Notre Dame pioneer: Fargo Shanley grad started Fighting Irish hockey in '60s
FARGO — The first practice was on St. Mary's Lake near the Notre Dame campus and the players trying out for the newly-formed Fighting Irish club hockey team spent the first half hour shoveling snow off the ice. That's when coach Ralph Cardillo blew his whistle and told the players to gather around.
At that point, it was becoming obvious there was too much weight in one area and the ice started cracking.
"People were crawling off the ice and some of the guys we never saw again," said Leo Collins. "Some who came out in figure skates — we never saw them again. It was an interesting start I guess."
Interesting, to say the least. When Notre Dame takes the ice for its Frozen Four matchup with the University of Denver Thursday night, April 6, it will mark the third time to the NCAA championship for the Irish. That's three times to celebrate the beginning of a program that Collins, a 1963 Fargo Shanley graduate, helped start in 1963.
It was a club sport in Collins' first two years and was designated a "minor" sport his last two, which served as two years of transition from club hockey to full varsity status. That's when Collins really put his stamp on the program.
His title of sorts was player-general manager. He was the team's goalie who once had 72 saves against Boston University that stood as a record until current goalie Cal Petersen had 87 against Massachusetts in 2015. Collins stopped his shots in three periods while Petersen's effort took four overtimes.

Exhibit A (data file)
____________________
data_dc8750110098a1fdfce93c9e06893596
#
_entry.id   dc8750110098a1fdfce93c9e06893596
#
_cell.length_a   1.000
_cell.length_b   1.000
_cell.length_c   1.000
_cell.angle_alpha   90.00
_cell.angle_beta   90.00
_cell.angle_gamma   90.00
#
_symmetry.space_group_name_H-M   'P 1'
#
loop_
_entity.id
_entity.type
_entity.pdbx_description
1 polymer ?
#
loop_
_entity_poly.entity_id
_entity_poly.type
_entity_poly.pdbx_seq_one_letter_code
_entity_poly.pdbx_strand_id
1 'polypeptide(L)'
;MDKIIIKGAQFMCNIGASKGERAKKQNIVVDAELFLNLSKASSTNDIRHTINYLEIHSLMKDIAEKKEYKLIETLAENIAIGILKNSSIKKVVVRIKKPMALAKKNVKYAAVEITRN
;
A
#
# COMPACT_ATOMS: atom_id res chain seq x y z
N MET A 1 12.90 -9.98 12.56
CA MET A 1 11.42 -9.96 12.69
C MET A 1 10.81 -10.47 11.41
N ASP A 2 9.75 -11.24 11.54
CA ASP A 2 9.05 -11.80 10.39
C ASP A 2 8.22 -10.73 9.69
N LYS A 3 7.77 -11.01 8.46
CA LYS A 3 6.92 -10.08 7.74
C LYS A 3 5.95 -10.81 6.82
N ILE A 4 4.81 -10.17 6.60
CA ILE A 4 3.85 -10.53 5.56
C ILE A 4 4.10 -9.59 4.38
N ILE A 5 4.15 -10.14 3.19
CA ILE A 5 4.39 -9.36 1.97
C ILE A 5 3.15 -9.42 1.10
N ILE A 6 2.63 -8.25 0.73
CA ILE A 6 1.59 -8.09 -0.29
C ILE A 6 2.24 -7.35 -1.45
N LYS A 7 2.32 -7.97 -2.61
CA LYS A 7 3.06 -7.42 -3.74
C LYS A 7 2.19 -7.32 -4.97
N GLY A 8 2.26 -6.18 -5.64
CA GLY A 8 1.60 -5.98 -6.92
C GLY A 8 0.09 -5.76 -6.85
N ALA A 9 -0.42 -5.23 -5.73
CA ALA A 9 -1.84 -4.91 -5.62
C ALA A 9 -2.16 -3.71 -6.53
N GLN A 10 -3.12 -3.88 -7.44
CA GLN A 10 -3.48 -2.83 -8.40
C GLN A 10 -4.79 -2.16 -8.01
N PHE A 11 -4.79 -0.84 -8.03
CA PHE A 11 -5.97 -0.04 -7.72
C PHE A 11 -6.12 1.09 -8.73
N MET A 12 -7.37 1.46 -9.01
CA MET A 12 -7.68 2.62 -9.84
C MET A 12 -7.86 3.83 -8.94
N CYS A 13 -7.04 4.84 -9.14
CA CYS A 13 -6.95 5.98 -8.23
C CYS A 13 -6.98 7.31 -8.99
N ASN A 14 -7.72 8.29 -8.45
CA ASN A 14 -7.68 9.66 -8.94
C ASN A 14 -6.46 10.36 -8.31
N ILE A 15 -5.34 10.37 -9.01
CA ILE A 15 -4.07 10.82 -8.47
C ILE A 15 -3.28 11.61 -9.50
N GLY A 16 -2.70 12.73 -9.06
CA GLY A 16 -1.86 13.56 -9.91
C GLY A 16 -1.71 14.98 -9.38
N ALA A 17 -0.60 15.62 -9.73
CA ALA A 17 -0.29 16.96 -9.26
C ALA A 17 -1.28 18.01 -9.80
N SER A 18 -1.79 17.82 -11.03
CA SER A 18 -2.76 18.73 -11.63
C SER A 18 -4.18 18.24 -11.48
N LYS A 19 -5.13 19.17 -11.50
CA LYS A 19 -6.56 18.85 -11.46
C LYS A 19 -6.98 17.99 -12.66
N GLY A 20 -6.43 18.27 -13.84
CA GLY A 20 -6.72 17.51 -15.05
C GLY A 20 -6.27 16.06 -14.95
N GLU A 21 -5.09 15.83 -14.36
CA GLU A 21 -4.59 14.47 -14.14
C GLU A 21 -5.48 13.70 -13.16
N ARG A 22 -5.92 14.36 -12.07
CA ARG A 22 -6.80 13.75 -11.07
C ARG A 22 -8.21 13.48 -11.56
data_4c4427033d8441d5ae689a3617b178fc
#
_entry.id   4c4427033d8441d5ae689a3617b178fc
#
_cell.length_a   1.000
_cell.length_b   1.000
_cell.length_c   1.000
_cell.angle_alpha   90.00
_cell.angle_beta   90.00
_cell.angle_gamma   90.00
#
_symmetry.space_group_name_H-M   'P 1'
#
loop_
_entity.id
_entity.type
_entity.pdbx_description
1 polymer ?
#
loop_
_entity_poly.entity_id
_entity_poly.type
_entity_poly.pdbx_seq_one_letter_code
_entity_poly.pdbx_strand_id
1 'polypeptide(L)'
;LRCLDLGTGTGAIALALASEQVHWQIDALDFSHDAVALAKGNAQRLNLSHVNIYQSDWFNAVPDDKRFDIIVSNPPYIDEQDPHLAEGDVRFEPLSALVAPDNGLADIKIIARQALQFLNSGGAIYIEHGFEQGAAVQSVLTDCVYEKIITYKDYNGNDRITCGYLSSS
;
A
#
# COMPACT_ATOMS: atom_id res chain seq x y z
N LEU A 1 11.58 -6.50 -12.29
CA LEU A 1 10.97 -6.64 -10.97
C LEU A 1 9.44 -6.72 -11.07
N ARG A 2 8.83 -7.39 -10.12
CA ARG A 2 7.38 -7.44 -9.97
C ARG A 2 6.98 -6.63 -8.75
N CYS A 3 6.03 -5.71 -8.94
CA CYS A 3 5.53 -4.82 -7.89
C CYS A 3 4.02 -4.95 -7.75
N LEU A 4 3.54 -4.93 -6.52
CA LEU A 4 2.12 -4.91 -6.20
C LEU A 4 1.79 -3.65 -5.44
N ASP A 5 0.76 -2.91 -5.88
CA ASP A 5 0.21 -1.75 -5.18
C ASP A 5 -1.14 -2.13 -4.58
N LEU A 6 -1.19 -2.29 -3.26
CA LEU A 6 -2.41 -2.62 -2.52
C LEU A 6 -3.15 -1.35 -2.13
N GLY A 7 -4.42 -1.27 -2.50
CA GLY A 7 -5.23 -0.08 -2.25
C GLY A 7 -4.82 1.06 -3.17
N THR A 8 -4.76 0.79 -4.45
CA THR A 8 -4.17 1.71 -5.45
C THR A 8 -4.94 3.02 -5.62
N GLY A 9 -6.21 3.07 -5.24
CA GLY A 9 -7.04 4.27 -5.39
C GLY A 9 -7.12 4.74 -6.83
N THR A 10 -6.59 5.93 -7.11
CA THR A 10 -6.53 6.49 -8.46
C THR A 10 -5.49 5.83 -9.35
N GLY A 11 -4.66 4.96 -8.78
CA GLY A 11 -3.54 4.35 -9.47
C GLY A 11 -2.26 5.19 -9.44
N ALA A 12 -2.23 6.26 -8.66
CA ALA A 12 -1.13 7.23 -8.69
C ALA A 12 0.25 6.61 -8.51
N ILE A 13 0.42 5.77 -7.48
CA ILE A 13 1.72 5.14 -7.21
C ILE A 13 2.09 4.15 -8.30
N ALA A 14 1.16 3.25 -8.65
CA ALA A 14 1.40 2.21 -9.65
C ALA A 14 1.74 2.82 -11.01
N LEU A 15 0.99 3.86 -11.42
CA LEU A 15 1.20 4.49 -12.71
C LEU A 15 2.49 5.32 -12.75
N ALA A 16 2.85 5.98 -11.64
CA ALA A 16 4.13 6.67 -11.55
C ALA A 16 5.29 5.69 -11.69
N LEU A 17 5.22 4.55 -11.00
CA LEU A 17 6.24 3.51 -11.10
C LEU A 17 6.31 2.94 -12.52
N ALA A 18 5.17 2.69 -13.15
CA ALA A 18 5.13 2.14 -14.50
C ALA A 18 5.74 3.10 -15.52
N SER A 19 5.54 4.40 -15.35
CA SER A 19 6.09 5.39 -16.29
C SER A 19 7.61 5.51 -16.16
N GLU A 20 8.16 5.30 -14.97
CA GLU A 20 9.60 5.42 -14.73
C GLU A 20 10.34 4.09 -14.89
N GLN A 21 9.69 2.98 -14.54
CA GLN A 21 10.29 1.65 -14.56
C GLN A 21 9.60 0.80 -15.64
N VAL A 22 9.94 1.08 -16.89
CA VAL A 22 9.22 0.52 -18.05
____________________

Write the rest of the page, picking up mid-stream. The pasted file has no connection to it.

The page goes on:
As the GM, Collins did the scheduling and coordinated the travel. It was like a business internship.
"I was setting up contracts and renting out arenas," he said. "It was quite the experience and I learned an awful lot. We played all varsity teams and required them to pay us. It was a good start to the program."
Collins went to Notre Dame to play football and was on the 1966 Fighting Irish national championship team. His legacy, however, is with hockey.
He said a group of four or five students first started talking about starting a team, so they put a notice out telling students to bring their hockey gear back with them after Christmas. They discovered there were more former high school hockey players on campus than they thought.
"We got together with some hockey fans and said we need hockey at Notre Dame," Collins said. "Four of us originally started the program and all four of us still stay in touch."
He'll be hanging with one of them, former roommate Tom Heiden, this weekend in Chicago. Heiden is part of a Chicago sports group that is hosting the Frozen Four at the United Center. Collins' son, Coley Collins, is on the committee that selects the Hobey Baker Award winner and will also be there.
It's a long way from shoveling snow off a lake to find ice to practice. It wasn't long before they practiced at an outdoor rink in downtown South Bend, Ind., that had artificial ice. But only on Sunday mornings or after 8:30 p.m. at night when it was closed to the public.
"It's pretty neat to know we kind of built that program," Collins said. "They built on our foundation."
Collins isn't the only Fargo connection to Notre Dame hockey this weekend. Junior Peter Mark, son of Doug and Katie Mark who recently moved to West Fargo, is on the roster and redshirting this year for the Irish. Katie Mark is a 1982 graduate of Fargo South.
These days, Collins is retired from 33 years as a stockbroker and living in the Twin Cities. He was the last hockey coach at Macalester College before the school dropped the sport in the 1970s. If the Scots ever wanted to start it up again, Collins has some experience.
Those Notre Dame years turned into a lifetime of school hockey pride.
"It's been gratifying to see how the program took off and now to see them at the Frozen Four," he said.